(3) Inconsistent Beneficiary ID and Trading capacity of the reporting market participant (Table 1 Fields 8 and 10). These are not always being populated correctly or consistently. For example, Beneficiary ID should only be populated when the market participant is acting on behalf of a known third market participant, in which case the Trading Capacity field should be populated with A for Agent. In all other cases, the field Beneficiary ID is to be left empty and the Trading Capacity field should be populated with ‘P’ for Principal.
(4) Timeliness of transaction reporting. This issue presents arguably the biggest surprise. ACER reminds everyone that transactions related to products admitted to trading at OMPs are Standard Contracts, and must be reported on a T+1 day basis, irrespective of whether they are screen-traded or voice-brokered. Non-Standard Contracts are reportable on a T+1 month basis, implying that reporting parties are mis-classifying contract types, or are simply tardy in their reporting timelines.
ACER appeals to the sense of ‘good citizenship’ in the REMIT community, asking all reporting parties to review their systems and data management procedures to ensure data of the required quality. ACER notes that its review of data quality is an ongoing process, as is ACER’s policy of facilitating meetings, webinars, and roundtables to resolve REMIT data quality issues.
deltaconX recommends that all readers consider the Letter and review their transaction reporting systems and data management procedures, especially if they have received a data-quality notice from ACER or their NRA. Important questions to ask in the review include ones about how many different systems and interfaces are involved in the reporting chain, and if it is possible for data to become corrupted as they pass through. Also, all REMIT data need to be validated at both the technical and business levels – just because the file format is correct doesn’t guarantee that the business logic is also correct, and ACER warns that non-rejection by ARIS is not a guarantee of compliance.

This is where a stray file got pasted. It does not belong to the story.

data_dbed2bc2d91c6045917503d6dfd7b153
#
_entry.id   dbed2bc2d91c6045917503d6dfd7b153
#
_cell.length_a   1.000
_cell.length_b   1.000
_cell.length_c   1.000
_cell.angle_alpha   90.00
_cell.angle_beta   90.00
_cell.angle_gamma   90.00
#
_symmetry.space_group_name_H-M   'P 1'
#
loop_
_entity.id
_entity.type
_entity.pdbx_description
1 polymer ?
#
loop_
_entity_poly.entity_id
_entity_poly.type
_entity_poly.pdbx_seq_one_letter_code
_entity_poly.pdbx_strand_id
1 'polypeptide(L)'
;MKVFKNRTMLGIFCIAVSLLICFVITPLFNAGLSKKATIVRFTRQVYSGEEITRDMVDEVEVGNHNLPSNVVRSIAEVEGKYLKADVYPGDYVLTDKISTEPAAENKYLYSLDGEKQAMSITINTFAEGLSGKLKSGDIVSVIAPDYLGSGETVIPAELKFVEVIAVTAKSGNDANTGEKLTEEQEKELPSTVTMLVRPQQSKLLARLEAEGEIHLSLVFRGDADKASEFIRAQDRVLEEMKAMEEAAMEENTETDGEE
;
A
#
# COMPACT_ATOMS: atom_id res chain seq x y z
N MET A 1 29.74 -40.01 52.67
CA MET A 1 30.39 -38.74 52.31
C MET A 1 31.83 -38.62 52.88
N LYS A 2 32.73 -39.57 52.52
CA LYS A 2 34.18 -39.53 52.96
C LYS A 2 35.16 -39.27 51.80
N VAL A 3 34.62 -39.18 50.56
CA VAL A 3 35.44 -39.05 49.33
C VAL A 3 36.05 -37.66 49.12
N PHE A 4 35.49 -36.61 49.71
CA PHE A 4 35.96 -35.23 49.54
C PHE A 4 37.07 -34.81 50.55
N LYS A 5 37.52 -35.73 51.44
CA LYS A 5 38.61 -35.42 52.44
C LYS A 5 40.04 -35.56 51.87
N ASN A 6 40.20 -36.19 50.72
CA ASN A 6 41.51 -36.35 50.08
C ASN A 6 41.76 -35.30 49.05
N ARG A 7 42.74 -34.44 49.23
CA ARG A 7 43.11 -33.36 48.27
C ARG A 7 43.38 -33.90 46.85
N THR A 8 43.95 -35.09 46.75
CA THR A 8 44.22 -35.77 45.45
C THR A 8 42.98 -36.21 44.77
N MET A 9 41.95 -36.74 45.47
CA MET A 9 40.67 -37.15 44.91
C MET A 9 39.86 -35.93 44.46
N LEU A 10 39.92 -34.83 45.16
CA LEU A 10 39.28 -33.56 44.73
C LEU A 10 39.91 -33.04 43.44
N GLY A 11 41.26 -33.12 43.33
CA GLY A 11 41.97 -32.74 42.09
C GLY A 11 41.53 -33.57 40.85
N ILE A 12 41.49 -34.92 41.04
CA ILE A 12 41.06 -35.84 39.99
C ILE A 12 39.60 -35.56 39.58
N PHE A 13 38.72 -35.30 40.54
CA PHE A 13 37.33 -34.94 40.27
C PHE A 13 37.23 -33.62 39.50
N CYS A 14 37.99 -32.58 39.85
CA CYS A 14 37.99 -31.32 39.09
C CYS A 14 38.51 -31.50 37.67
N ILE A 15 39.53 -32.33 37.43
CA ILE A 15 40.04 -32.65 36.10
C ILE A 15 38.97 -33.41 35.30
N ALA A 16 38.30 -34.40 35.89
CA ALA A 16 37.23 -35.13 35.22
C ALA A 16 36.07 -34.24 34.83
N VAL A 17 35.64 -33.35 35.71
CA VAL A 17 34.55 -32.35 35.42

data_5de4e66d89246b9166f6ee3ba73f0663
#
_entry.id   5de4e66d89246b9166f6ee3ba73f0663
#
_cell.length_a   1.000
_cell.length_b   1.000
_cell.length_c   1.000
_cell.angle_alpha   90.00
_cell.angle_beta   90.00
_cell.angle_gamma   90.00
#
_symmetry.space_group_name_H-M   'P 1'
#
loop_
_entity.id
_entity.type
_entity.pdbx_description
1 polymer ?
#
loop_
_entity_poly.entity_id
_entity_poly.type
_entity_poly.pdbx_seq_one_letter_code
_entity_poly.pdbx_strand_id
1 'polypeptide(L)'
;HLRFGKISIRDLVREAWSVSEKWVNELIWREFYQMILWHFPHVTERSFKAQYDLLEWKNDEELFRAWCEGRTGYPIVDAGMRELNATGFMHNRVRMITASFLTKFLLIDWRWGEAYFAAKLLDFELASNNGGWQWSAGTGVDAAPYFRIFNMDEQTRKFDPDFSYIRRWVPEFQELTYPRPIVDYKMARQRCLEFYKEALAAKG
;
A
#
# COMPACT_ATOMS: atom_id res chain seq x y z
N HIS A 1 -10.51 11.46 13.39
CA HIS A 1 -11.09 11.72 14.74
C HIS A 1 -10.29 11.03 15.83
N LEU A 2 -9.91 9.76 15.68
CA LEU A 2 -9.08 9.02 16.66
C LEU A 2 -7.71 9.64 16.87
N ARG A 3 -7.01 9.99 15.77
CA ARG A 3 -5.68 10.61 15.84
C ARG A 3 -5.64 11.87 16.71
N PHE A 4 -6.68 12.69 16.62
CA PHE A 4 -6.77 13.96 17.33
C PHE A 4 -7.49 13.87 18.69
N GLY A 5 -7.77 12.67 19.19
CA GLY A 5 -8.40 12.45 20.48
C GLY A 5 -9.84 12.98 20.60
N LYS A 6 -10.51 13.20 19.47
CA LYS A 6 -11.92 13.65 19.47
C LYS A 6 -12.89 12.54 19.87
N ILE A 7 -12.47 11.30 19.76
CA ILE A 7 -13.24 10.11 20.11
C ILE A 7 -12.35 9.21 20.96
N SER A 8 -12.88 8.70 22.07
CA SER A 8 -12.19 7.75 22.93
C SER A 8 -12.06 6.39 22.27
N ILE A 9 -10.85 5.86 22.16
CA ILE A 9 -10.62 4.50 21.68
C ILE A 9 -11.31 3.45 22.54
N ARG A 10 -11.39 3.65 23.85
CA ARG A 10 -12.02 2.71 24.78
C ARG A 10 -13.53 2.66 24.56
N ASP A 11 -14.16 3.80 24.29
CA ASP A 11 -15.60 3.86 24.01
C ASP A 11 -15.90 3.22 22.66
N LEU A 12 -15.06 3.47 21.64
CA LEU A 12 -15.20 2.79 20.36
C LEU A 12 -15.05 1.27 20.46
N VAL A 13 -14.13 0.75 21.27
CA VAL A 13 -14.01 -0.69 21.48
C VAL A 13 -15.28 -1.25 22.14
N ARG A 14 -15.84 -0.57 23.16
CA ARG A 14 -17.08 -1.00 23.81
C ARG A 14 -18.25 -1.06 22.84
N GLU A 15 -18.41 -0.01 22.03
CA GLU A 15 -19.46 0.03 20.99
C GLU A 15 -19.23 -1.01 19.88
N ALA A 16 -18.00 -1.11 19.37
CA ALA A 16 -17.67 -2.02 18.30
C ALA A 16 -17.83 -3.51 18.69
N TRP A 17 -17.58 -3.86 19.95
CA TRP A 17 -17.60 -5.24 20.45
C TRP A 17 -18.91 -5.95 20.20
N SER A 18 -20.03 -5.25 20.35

The best transaction reporting system is likely to be a single platform where incoming data are subject to technical and business validation before being submitted to ACER, ideally one with few or no interfaces that create additional risk of data corruption. Even if reporting is delegated, the market participant remains responsible for the data’s accuracy and quality, so at a minimum the market participant must implement some kind of data reconciliation system to ensure that what was reported on their behalf was accurate.
Market participants should bear in mind that ACER and the NRAs are becoming increasingly good at building up the ‘entire picture’ of orders and trades from multiple sources – if you are inaccurate in your reporting but others aren’t, ACER will detect the discrepancy and seek the reasons from you. And if you do find inconsistencies or even downright errors, we recommend you fully co-operate with ACER and your NRA, as ACER has stated on many occasions that it would rather help reporting parties to help it fulfil its role, rather than opt for enforcement procedures.
(1) ACER 3rd Open Letter on REMIT Data Quality https://documents.acer-remit.eu/wp-content/uploads/20190726-Third_Open_Letter_on_data_quality.pdf
For more information on how deltaconX can advise you on the management of transaction data under REMIT, and implement a single regulatory reporting platform, please contact our Compliance Help Desk.